“The modesty of a woman is her most precious jewel.” These were the lines from a Bombay High Court judgement as it ruled that throwing a chit at a married woman for professing love amounts to outraging her modesty, in relation to a case filed by a woman against her male neighbour. The court determined that repeated professing of love by a man towards a woman who is not interested would constitute an offence under Section 504 of the Indian Penal Code, which makes “outraging the modesty of a woman” punishable.
While the court slapped a INR 90,000 fine on the accused, it also admitted there is no one way to describe or define harassment and there is no “straitjacket formula to ascertain” it as it exists in a spectrum. While the acceptance and recognition of the fact that harassment cannot be “bracketed” is a big relief, the words of the judgement and the very idea behind it highlights the patriarchal system and a saviour complex that exists within the administrative and judicial systems just as it exists in the society.
The Bombay High Court’s statement is also a patronising one at that, which also goes on to legitimise victim-blaming. Laying extra stress on “women’s modesty” puts the onus on the woman and the society to “protect it” and thus, by extension, the women. This paves way for further oppression and gives the oppression a legitimate reason. Surveillance and curbing of woman’s rights then begin to be defended as actions taken to “protect her modesty”.
Furthermore, it is an extremely regressive idea that attaches a woman’s identity, the respect and behaviour she receives, to her being “pure and chaste”. The very concept of modesty is an attempt by patriarchy to limit women’s independence and try to fit them into certain society-approved boxes and labels. Society, through the argument of “modesty” limits the progress of women in a world that is already dominated by cis-het men.
Not just that, the argument of “modesty” also positions women in a secondary and more passive role when it comes to sexual desire and sexual relationships. Their sexual desires are nullified, and it is presumed that it doesn’t exist at all, because how else does she prove her chastity? Sexual desire then only exists in the realm of the man who will do as he pleases, and the woman had no says and it is wrongly assumed that “to her, things will only be done”. In a country that is already so hushed while addressing even the existence of women’s sexuality, such an argument of modesty closes even more doors.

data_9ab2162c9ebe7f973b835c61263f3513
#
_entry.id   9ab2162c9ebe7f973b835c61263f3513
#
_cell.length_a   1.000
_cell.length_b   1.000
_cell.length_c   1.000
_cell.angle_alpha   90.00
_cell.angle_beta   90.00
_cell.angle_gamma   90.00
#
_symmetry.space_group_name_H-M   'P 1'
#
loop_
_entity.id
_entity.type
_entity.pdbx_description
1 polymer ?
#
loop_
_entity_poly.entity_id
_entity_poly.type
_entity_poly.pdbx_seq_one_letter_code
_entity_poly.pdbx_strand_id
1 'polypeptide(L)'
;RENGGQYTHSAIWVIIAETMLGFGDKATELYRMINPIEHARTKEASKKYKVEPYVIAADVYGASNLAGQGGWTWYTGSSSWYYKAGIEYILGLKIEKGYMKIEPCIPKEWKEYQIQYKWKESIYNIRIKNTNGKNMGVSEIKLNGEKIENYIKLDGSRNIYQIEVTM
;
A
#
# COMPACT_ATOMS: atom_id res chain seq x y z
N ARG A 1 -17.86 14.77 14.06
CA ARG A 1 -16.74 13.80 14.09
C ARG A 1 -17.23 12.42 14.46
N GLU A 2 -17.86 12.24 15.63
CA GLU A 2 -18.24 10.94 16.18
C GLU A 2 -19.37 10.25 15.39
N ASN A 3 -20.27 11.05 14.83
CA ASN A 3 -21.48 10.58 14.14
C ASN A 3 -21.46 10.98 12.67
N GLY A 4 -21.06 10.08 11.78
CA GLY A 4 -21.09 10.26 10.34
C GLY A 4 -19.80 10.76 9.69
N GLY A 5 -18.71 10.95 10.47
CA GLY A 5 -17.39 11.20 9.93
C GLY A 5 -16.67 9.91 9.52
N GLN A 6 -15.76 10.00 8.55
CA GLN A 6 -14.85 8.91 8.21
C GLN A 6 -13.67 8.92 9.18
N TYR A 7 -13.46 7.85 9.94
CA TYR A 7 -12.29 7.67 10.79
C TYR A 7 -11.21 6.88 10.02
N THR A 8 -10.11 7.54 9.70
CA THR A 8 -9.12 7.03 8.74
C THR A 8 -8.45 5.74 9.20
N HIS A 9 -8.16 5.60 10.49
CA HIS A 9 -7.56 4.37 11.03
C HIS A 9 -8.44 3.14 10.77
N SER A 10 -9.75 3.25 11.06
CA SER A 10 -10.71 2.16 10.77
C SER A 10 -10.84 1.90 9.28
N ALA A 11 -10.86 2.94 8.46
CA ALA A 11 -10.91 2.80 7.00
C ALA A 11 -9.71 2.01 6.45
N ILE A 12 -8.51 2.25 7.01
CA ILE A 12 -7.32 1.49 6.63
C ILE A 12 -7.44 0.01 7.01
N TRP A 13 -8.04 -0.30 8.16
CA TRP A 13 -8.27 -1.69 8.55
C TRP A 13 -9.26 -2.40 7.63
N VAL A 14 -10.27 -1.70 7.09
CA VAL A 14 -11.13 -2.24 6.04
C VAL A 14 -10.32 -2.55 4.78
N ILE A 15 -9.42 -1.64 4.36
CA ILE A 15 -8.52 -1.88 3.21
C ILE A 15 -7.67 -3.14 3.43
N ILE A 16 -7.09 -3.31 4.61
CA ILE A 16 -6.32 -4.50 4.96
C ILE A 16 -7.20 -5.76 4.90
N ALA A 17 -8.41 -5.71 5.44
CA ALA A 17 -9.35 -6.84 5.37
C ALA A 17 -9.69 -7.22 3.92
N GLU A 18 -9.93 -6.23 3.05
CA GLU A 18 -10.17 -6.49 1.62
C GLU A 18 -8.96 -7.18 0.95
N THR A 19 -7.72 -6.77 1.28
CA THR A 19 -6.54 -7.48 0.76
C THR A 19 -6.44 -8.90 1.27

The case that the court was hearing was that of a 45 -year-old survivor who had accused her male neighbour. The survivor had said that the accused, who owned a grocery shop in their neighbourhood, had approached her and tried to hand over a chit. When she refused to accept it, he threw it on her uttering “I love you”. The next day, he made obscene gestures and warned her not to disclose the contents of the note to anyone. She also alleged that the accused had flirted with her on several occasions.
Another point that needs to be highlighted here is that such a case commenting on “women’s modesty”, also puts the onus on the woman to “not invite” unwanted behaviour. What was she wearing? Was she dressed modestly? Of course, it was to happen if that is what she was wearing! These are the statements that one hears as a result. The patriarchal society leaves no stone unturned to doubly oppressed those that are marginalised and put the burden on them for what follows.
Khap Panchayats operate on victim blaming and the warped understanding of ‘family honour’ as that determined by a woman’s modesty or the lack of. Survivors of sexual violence and sexual assault are made to marry their abusers. Victim blaming comes as an easy way out for cis-het men who dominate the societal hierarchy, as it absolves them of any blame and helps shift the burden of guilt onto the woman. It also allows them to avoid reflecting on their own actions and address the very root of the problem that exists within.
However, this is not the first time a Bombay High Court judgement has sparked controversy and been labelled as problematic. Earlier this year, the court had ruled that unless there is skin-to-skin contact with sexual intent, the act would not qualify as sexual assault under the Protection of Children from Sexual Offences (POCSO) Act. Both this judgement and the current one leaves open several problematic loopholes that can be easily toyed with, by the perpetrators.
The poorly put and problematically portrayed idea of “modesty” therefore does not serve any real purpose when it comes to ensuring that a woman’s boundaries are not violated or ensuring any kind of protection from sexual harassment. While the court’s judgement is a welcome step forward, there still seems to be a long way to go to understanding, identifying, and acknowledging harassment for what it is.
Featured image source: LiveLaw